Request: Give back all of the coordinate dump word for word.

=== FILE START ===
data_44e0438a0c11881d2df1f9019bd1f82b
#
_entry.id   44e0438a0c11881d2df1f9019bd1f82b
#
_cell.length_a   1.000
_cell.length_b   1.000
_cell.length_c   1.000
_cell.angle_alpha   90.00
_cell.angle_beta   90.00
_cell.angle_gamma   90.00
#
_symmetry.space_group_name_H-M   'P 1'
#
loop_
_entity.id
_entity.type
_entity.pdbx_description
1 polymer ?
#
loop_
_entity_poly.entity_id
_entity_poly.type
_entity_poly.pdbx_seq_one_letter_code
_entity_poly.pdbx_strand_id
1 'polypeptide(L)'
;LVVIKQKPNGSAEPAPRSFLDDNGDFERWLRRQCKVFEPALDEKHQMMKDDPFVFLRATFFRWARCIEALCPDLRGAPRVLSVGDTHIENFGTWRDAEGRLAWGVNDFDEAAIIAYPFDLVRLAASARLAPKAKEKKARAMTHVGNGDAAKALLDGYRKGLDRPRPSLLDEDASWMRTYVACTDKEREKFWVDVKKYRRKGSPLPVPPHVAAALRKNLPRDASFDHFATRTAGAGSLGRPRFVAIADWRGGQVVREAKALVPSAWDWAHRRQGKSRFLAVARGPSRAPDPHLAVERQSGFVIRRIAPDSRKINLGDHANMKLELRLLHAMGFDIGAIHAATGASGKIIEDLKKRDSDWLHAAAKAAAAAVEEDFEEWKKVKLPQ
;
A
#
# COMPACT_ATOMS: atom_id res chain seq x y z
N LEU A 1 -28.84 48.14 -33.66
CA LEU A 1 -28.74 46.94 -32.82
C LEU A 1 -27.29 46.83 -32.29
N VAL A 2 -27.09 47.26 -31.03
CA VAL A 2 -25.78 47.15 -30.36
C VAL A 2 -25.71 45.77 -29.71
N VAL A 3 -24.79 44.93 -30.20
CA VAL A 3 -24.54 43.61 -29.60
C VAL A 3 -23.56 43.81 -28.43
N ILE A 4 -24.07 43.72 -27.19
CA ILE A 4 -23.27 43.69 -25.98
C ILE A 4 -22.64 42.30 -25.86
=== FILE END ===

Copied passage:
data_44e0438a0c11881d2df1f9019bd1f82b
#
_entry.id   44e0438a0c11881d2df1f9019bd1f82b
#
_cell.length_a   1.000
_cell.length_b   1.000
_cell.length_c   1.000
_cell.angle_alpha   90.00
_cell.angle_beta   90.00
_cell.angle_gamma   90.00
#
_symmetry.space_group_name_H-M   'P 1'
#
loop_
_entity.id
_entity.type
_entity.pdbx_description
1 polymer ?
#
loop_
_entity_poly.entity_id
_entity_poly.type
_entity_poly.pdbx_seq_one_letter_code
_entity_poly.pdbx_strand_id
1 'polypeptide(L)'
;LVVIKQKPNGSAEPAPRSFLDDNGDFERWLRRQCKVFEPALDEKHQMMKDDPFVFLRATFFRWARCIEALCPDLRGAPRVLSVGDTHIENFGTWRDAEGRLAWGVNDFDEAAIIAYPFDLVRLAASARLAPKAKEKKARAMTHVGNGDAAKALLDGYRKGLDRPRPSLLDEDASWMRTYVACTDKEREKFWVDVKKYRRKGSPLPVPPHVAAALRKNLPRDASFDHFATRTAGAGSLGRPRFVAIADWRGGQVVREAKALVPSAWDWAHRRQGKSRFLAVARGPSRAPDPHLAVERQSGFVIRRIAPDSRKINLGDHANMKLELRLLHAMGFDIGAIHAATGASGKIIEDLKKRDSDWLHAAAKAAAAAVEEDFEEWKKVKLPQ
;
A
#
# COMPACT_ATOMS: atom_id res chain seq x y z
N LEU A 1 -28.84 48.14 -33.66
CA LEU A 1 -28.74 46.94 -32.82
C LEU A 1 -27.29 46.83 -32.29
N VAL A 2 -27.09 47.26 -31.03
CA VAL A 2 -25.78 47.15 -30.36
C VAL A 2 -25.71 45.77 -29.71
N VAL A 3 -24.79 44.93 -30.20
CA VAL A 3 -24.54 43.61 -29.60
C VAL A 3 -23.56 43.81 -28.43
N ILE A 4 -24.07 43.72 -27.19
CA ILE A 4 -23.27 43.69 -25.98
C ILE A 4 -22.64 42.30 -25.86